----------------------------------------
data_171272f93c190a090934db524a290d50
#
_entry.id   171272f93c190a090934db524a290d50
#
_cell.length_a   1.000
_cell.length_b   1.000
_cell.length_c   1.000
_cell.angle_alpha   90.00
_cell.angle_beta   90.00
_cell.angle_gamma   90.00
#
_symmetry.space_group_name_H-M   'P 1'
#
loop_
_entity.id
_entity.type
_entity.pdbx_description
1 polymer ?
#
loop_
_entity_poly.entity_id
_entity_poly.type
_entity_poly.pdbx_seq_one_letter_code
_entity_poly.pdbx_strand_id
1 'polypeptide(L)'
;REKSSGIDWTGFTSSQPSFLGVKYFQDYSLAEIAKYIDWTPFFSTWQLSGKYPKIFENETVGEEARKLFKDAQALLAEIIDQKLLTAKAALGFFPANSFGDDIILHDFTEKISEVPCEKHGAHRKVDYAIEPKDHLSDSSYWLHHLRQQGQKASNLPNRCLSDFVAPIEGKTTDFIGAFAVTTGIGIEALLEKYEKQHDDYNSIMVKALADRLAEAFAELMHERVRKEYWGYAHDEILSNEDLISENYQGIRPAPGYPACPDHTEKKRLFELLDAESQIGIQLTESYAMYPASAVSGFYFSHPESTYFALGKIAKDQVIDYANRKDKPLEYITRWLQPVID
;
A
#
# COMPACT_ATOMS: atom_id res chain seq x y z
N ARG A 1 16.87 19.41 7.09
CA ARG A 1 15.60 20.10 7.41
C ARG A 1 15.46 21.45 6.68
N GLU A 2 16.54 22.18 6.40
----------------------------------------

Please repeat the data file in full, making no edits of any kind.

data_171272f93c190a090934db524a290d50
#
_entry.id   171272f93c190a090934db524a290d50
#
_cell.length_a   1.000
_cell.length_b   1.000
_cell.length_c   1.000
_cell.angle_alpha   90.00
_cell.angle_beta   90.00
_cell.angle_gamma   90.00
#
_symmetry.space_group_name_H-M   'P 1'
#
loop_
_entity.id
_entity.type
_entity.pdbx_description
1 polymer ?
#
loop_
_entity_poly.entity_id
_entity_poly.type
_entity_poly.pdbx_seq_one_letter_code
_entity_poly.pdbx_strand_id
1 'polypeptide(L)'
;REKSSGIDWTGFTSSQPSFLGVKYFQDYSLAEIAKYIDWTPFFSTWQLSGKYPKIFENETVGEEARKLFKDAQALLAEIIDQKLLTAKAALGFFPANSFGDDIILHDFTEKISEVPCEKHGAHRKVDYAIEPKDHLSDSSYWLHHLRQQGQKASNLPNRCLSDFVAPIEGKTTDFIGAFAVTTGIGIEALLEKYEKQHDDYNSIMVKALADRLAEAFAELMHERVRKEYWGYAHDEILSNEDLISENYQGIRPAPGYPACPDHTEKKRLFELLDAESQIGIQLTESYAMYPASAVSGFYFSHPESTYFALGKIAKDQVIDYANRKDKPLEYITRWLQPVID
;
A
#
# COMPACT_ATOMS: atom_id res chain seq x y z
N ARG A 1 16.87 19.41 7.09
CA ARG A 1 15.60 20.10 7.41
C ARG A 1 15.46 21.45 6.68
N GLU A 2 16.54 22.18 6.40